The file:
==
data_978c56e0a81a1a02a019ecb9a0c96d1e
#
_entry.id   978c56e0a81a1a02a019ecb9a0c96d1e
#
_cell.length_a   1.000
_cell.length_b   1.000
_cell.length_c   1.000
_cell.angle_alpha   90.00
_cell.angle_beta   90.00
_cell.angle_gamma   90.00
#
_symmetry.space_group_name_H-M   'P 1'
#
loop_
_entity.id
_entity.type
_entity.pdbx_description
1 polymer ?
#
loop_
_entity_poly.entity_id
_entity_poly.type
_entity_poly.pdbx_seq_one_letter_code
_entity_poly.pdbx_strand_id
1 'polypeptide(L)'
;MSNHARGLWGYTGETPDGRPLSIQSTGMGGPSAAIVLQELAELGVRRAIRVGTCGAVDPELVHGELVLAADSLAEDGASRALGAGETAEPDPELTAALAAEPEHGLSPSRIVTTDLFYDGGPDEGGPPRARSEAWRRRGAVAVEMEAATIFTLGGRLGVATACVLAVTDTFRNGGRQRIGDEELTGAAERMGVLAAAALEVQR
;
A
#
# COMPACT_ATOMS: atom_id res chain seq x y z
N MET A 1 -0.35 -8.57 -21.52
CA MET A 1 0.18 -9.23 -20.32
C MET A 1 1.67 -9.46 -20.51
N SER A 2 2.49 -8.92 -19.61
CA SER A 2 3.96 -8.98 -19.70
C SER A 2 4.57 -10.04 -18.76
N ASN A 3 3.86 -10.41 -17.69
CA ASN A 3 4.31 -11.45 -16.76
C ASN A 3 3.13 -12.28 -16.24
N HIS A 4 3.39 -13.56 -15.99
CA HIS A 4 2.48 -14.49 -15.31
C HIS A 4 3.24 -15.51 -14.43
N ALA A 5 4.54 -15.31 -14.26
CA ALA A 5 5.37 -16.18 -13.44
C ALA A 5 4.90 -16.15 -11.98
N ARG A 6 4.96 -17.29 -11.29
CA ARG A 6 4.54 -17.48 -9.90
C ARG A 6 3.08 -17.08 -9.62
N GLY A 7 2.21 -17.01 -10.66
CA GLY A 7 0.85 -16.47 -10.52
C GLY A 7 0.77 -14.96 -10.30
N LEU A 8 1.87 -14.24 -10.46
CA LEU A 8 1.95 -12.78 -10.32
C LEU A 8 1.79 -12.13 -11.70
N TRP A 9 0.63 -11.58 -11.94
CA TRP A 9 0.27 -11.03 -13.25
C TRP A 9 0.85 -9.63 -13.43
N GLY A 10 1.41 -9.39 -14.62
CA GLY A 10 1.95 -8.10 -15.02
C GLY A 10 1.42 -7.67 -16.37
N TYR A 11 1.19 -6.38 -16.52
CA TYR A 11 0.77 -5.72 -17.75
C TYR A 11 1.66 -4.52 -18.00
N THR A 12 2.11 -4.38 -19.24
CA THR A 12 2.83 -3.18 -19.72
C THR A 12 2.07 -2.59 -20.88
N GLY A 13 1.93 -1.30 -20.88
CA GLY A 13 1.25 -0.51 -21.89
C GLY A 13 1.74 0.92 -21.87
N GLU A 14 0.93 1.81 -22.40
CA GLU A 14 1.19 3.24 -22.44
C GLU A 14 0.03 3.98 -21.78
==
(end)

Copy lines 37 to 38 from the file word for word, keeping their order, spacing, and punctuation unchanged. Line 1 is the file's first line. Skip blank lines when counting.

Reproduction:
N ASN A 3 3.86 -10.41 -17.69
CA ASN A 3 4.31 -11.45 -16.76